LJUBLJANA/GENEVA, 5 July 2005 - The invisible faces of children across Europe and Central Asia (ECA) who are subjected to daily abuse and violence in the home, school, community and residential institutions will come into sharp focus at a conference starting today in Ljubljana, Slovenia.
‘Stop Violence Against Children – ACT NOW’ runs from 5-7 July and is hosted by the Government of Slovenia and organized in close collaboration with the Council of Europe, UNICEF, WHO, the Office of the High Commissioner for Human Rights and the NGO Advisory Panel on the UN Study on Violence Against Children.
This consultation is one of nine worldwide that will feed into a major study by the UN Secretary General, Kofi Annan, on Violence Against Children* due out in 2006. The Study is headed by Prof Paulo Sergio Pinheiro who will address the assembly in Ljubljana.
Delegations from all over the region will confront some harsh home truths, literally and figuratively: the home is not always the safest place for a child. In the European Region alone, four children aged 0-14-years are killed every day - or over 1,300 every year - as a result of homicides or assaults.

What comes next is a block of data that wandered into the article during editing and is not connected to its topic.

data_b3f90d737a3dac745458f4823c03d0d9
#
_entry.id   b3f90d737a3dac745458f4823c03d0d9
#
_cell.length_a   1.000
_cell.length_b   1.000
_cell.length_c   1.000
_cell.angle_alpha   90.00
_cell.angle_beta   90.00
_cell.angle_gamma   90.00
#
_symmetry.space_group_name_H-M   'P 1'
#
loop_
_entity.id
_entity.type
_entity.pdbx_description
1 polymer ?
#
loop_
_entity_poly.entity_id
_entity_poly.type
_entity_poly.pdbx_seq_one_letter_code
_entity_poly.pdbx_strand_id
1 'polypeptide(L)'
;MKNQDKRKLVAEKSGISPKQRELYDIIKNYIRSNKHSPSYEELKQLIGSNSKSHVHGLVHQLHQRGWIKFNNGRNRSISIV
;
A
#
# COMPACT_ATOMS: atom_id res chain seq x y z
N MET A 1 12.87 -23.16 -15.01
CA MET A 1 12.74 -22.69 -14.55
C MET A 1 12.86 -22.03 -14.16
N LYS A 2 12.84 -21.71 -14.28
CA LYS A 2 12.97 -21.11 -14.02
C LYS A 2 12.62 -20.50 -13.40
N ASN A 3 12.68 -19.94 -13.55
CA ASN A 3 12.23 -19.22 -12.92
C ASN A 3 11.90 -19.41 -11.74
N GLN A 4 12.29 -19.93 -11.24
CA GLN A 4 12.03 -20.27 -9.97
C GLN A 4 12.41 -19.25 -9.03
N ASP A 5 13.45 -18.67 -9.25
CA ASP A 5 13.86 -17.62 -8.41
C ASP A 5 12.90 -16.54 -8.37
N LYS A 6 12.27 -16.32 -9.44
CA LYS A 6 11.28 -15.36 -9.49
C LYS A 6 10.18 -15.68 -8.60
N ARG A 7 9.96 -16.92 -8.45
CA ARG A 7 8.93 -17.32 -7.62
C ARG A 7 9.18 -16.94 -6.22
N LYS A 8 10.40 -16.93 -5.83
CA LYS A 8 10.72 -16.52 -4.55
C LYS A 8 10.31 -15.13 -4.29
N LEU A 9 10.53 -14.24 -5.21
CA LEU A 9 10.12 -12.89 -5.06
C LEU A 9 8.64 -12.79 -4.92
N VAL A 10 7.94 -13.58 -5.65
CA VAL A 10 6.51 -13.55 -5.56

In addition, gaps in knowledge and data on violence against children are a regional affront: the depth and extent of the problem is not known and the spotty research available can only provide an approximation.
In an effort to address gaps, the Slovenian Government commissioned a survey into violence in the home to inform preventive policy**. Preliminary results from the survey reveal that of adults questioned:
only 56 per cent would “certainly” inform the police if they knew that neighbours were frequently beating their child
only 49 per cent would “certainly” inform the police if their close relatives were psychologically abusing their child.
73 per cent stated they had personally experienced family violence as a child
33 per cent knew one or more families, where slapping was the normal way of disciplining children
56 per cent knew one or more families, where shouting at children was the norm
Regionwide, what few data there are, speak for themselves:
The risk of homicide is about three times greater for children under the age of one than for those aged 1-4. That age group, in turn, faces double the risk of those aged 5-14.
Studies carried out in 14 European countries put the rate of sexual abuse both within and outside the family at 9 per cent: 33 per cent for girls and 3 to 15 per cent for boys; in Slovenia there were 26 reported cases of sexual abuse by those in a position of power in 2004.
Girls are more often bullied than boys. Boys carry out 85 per cent of the attacks. There are very few studies on girls as bullies. Eighty per cent of violence is carried out by the 12-16 age group.
In Belgium, the Czech Republic, France, Kyrgyzstan and Moldova there is no explicit ban on corporal punishment in institutions.
Gang violence has risen steeply in Eastern Europe. In the Russian Federation, homicide rates for young people aged 10-24 rose by over 150 per cent after the collapse of communism. Shootings more than doubled in Azerbaijan, Latvia and the Russian Federation.